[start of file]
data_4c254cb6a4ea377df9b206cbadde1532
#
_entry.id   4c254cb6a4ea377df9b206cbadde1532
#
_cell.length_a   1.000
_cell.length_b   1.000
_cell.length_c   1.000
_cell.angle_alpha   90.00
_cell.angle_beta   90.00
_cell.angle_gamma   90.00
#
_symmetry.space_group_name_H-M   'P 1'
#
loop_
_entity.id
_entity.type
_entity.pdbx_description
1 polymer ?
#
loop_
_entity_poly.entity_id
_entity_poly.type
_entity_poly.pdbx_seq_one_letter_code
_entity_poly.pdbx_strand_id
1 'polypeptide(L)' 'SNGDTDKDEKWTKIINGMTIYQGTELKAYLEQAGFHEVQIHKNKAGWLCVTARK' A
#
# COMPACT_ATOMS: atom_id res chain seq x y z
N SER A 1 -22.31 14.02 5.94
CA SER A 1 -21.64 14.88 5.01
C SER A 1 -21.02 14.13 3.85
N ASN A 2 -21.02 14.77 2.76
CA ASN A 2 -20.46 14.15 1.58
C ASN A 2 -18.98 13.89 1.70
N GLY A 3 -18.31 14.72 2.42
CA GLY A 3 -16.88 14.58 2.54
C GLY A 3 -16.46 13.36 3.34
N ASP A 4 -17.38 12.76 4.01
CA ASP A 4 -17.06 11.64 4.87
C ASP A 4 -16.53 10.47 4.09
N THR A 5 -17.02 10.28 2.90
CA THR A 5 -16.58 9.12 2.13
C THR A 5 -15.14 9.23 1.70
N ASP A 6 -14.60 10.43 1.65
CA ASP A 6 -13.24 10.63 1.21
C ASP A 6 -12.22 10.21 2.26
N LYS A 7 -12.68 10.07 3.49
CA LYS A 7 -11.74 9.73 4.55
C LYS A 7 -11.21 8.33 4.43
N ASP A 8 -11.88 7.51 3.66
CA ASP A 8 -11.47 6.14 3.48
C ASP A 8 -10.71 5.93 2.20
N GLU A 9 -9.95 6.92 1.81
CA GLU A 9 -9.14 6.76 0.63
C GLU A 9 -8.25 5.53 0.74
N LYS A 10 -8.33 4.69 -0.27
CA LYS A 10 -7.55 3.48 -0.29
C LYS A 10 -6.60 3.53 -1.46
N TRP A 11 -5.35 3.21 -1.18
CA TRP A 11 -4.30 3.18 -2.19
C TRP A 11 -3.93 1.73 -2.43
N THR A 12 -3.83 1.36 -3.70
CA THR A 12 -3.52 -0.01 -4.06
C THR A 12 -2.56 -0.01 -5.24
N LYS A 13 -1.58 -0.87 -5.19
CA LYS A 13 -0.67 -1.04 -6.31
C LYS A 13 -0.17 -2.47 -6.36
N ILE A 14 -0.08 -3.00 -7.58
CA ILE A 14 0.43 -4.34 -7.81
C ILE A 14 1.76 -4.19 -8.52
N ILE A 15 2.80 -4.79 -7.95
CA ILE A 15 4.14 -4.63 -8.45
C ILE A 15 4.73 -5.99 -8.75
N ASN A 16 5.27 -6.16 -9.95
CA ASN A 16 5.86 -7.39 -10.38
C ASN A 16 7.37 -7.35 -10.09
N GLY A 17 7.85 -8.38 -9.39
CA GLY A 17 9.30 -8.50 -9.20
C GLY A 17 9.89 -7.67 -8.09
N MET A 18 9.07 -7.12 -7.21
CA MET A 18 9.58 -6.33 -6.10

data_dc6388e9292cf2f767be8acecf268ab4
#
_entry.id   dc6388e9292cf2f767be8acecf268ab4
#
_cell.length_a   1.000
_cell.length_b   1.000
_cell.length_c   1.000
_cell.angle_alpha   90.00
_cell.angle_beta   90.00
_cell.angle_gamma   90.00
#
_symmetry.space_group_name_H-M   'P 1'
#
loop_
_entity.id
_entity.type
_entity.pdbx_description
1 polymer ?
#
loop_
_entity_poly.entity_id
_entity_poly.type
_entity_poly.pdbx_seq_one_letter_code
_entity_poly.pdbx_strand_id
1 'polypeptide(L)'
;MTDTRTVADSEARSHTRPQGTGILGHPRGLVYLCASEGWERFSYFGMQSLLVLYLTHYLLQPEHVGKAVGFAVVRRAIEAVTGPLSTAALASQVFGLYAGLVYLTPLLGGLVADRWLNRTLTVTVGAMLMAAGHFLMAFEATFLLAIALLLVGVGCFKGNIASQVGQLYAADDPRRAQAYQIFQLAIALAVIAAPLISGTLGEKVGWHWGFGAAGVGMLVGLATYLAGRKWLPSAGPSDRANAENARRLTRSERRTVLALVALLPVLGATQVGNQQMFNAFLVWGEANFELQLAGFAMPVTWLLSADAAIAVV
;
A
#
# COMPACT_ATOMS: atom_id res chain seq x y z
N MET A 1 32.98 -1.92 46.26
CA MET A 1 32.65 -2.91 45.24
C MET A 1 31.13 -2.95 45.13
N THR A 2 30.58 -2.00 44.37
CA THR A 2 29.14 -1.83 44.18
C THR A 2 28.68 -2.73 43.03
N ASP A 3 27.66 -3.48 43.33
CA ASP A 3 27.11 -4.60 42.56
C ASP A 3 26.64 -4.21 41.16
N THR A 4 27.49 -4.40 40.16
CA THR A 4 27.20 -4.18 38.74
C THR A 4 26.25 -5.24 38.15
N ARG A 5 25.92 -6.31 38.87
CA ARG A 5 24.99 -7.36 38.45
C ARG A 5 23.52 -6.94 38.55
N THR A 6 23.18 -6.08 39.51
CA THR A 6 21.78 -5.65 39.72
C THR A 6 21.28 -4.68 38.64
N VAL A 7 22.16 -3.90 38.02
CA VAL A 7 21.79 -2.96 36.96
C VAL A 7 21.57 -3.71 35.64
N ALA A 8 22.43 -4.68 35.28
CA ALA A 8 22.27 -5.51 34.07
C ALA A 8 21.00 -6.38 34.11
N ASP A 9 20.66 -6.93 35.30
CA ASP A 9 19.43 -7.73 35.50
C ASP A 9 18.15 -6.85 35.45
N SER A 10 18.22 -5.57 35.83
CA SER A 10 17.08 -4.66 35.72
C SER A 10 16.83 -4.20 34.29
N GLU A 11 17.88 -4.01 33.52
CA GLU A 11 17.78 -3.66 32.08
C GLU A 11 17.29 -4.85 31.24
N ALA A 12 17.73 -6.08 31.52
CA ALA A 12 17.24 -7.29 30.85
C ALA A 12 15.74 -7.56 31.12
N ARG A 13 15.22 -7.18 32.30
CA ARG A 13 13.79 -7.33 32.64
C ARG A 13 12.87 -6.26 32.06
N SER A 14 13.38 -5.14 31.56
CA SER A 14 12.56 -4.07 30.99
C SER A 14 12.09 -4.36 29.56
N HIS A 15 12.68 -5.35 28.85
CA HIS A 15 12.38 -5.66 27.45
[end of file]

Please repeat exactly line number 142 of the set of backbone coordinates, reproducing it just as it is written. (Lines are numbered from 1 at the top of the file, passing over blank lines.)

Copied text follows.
CA GLU A 11 17.78 -3.66 32.08